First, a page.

One of the most important elements of grammar is verb tense. Tense tells us the time in which the action took place – past, present, or future. When it comes to our salvation, we should think of it in all three tenses.
I was saved from the penalty of the sins of my past. I will be saved from all future sins, and ultimately from the presence of sin when I get to heaven. And I am being saved as the Holy Spirit works to make me more like Jesus with each passing day.
Salvation – Past tense “I was saved”
We most often think of salvation in the past tense. You may remember a specific time in your past when you repented of your sin and turned your trust to Jesus. At that moment the blood of Jesus covered all of the sins you had committed, and you stood forgiven. The Bible teaches us that God shows us grace – undeserved favor – and forgives all of our sin. By grace we have been saved. (Eph. 2:1-9)
Often when you talk to a believer about her or his relationship with Jesus, you might hear, “I was saved when I was ______.” Theologically speaking, we call what happens when an unbeliever turns from their sin and places trust in Jesus “regeneration.” We call it that because the Holy Spirit gives life to our spirit formerly dead because of our sin.
Salvation – Future tense “I will be saved”
But we also understand salvation in the future tense. Not only did Jesus forgive our past sins, He also provided us perseverance until we reach heaven, our final destination. Theologically, we refer to future salvation as “glorification.”
We will finally be able to see Jesus in all of His glory with our eyes (Titus 2:13). And when we see Him as He is, we will be made like Him (Phil. 3:20-21; 1 John 3:2). We cannot completely make ourselves into Jesus’ image, but we receive this also by grace.
Salvation – Present tense “I am being saved”
Perhaps the most overlooked tense of salvation, however, is the present tense. We can look back at a moment in the past when the transaction of our salvation took place. And we can look forward in hope to when our salvation will find completion when we become like Jesus. But salvation holds so much promise for life between those two moments.
Theologically, we call present tense salvation “sanctification.” The word sanctify means “to be set apart, made special.” God is transforming us beyond a merely normal human into a spiritually perceptive obedient person.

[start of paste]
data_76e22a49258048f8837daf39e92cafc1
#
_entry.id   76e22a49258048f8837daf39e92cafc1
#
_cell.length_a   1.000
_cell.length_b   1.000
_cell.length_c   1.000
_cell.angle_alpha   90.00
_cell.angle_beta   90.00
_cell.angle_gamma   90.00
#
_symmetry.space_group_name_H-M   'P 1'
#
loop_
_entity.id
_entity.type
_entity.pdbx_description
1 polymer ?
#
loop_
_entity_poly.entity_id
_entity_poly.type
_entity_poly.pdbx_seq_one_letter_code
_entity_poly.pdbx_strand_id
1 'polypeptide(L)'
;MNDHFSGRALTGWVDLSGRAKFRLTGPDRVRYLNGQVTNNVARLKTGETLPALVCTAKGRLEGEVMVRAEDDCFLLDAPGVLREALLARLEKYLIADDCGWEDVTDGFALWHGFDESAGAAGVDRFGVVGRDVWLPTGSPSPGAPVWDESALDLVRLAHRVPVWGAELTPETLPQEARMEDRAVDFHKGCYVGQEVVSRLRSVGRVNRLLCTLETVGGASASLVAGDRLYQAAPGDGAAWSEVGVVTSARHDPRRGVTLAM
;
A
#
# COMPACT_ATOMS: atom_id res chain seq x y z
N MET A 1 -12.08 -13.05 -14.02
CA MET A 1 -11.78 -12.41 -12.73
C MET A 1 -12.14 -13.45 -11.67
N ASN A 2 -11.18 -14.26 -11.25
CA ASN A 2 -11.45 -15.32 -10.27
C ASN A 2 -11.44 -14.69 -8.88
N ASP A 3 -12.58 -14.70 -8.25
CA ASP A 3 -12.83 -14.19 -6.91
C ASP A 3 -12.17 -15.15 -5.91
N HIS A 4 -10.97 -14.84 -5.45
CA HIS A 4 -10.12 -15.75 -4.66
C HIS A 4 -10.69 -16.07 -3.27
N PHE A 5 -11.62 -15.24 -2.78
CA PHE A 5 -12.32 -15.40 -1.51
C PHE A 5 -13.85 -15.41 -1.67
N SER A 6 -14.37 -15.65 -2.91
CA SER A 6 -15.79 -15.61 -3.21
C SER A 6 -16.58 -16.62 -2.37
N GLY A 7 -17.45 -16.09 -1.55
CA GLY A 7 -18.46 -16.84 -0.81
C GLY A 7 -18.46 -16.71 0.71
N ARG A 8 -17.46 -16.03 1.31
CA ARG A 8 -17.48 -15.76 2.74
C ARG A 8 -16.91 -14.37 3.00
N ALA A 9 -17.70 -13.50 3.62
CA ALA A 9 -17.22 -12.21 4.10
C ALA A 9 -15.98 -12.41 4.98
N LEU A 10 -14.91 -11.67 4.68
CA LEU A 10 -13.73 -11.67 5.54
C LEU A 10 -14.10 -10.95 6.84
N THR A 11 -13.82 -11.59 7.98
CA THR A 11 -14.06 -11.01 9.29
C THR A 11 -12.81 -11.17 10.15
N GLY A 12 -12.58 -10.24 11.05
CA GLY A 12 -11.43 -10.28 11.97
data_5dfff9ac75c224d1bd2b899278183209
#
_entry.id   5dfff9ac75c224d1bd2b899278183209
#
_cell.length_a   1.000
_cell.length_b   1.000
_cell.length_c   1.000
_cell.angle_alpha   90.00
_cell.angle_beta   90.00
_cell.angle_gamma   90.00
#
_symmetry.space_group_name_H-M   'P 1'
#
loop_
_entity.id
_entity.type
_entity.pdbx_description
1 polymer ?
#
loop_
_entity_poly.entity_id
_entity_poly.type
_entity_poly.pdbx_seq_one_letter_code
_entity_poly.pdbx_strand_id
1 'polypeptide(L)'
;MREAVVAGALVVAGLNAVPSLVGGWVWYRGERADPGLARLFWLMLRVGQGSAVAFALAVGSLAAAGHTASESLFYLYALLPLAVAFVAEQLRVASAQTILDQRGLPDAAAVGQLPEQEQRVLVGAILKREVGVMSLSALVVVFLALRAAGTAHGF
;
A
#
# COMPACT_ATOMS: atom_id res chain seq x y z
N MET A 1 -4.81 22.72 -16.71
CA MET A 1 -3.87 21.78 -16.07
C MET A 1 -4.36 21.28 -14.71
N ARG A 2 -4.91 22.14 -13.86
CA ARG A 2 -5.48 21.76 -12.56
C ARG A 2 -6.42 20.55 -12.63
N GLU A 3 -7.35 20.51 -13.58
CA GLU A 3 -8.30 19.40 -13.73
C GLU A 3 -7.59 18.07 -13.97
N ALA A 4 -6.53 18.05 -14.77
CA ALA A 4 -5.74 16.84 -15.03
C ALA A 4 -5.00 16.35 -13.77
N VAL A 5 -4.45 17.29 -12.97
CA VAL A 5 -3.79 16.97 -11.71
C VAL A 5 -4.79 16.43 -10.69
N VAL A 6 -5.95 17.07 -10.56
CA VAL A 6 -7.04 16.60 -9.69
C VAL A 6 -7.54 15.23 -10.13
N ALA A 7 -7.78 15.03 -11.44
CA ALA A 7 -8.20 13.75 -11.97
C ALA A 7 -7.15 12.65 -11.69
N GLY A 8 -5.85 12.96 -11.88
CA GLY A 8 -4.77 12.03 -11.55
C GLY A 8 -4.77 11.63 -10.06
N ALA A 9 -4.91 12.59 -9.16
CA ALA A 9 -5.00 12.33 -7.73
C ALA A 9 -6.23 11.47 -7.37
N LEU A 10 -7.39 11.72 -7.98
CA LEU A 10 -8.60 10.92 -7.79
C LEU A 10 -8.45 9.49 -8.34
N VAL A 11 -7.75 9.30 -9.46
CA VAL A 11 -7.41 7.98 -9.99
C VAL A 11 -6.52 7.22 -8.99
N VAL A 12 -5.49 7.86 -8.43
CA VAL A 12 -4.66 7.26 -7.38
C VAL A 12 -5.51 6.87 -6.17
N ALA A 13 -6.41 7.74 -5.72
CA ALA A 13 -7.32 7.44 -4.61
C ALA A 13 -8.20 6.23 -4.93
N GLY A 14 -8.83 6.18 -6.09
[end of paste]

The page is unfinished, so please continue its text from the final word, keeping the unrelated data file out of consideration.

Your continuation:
Through the work of the Holy Spirit, God is progressively transforming us into Jesus’ likeness. He is helping us to think like Jesus, love like Jesus, and value what Jesus values. In fact, this present tense process is God’s aim for us (Rom. 8:29).
Present tense salvation is different
One thing, however, is different about present tense salvation. We did nothing to earn, obtain, or achieve our past salvation. We were dead in our sin and the Holy Spirit made us alive so that we could believe. We bore no responsibility in our past tense salvation. We do not affect our future salvation. We do not possess the power on our own to persevere in faith nor glorify ourselves. Our present salvation is also a work of grace and we are not able to complete it on our own. However, God does hold us responsible to respond to His sanctifying grace.
What is our role? Two words: believe and behave. First, we believe what God has said about Himself, His purposes, and His precepts. We believe that God is who He says He is and that He will do what He says He will do. We believe that He loves us and has demonstrated His love through Jesus’ death on the cross. We believe His promises are true and His precepts are right.
The second word is “behave” – behave what we believe. We demonstrate our faith by living like we believe what God has said. Such faith involves living what we believe. In fact, I define faith as “an active trust in all that God has said concerning Himself, His promises, and His precepts.”
God reveals Himself and His desire for our lives through His Word. We begin to take confidence in what we learn and start to live by it. The Holy Spirit begins to work to enable us to complete our obedience. (Phil. 2:12-13)
Making it practical
We work out our salvation – believe and behave, and God works in us – enabling us to complete that obedience. We must choose to believe and act on that belief, even when our way seems easier or more pleasurable. Our obedience indicated that we trust God and believe His way is best and transforms us into Jesus’ image.
Step One: make sure your past tense salvation is a reality. Being a Christian does not mean going to church or even being a member of a church. Those are important but do not affect our salvation. Only when we repent of our selfish sinfulness and transfer our trust to Jesus do we experience regeneration. If you’ve never expressed your faith to Jesus, take a moment and do that now. Or visit this website to see it more fully explained.
Step Two: realize this world is not all there is. For those who are His, God is preparing a glorious eternal home and experience. Don’t get too hung up on this life. Live for the next life.
Step Three: Take God at His word and start living it. Trust and obey. Learn what God has said in His Word and start obeying it. You will be amazed at the transformation that takes place.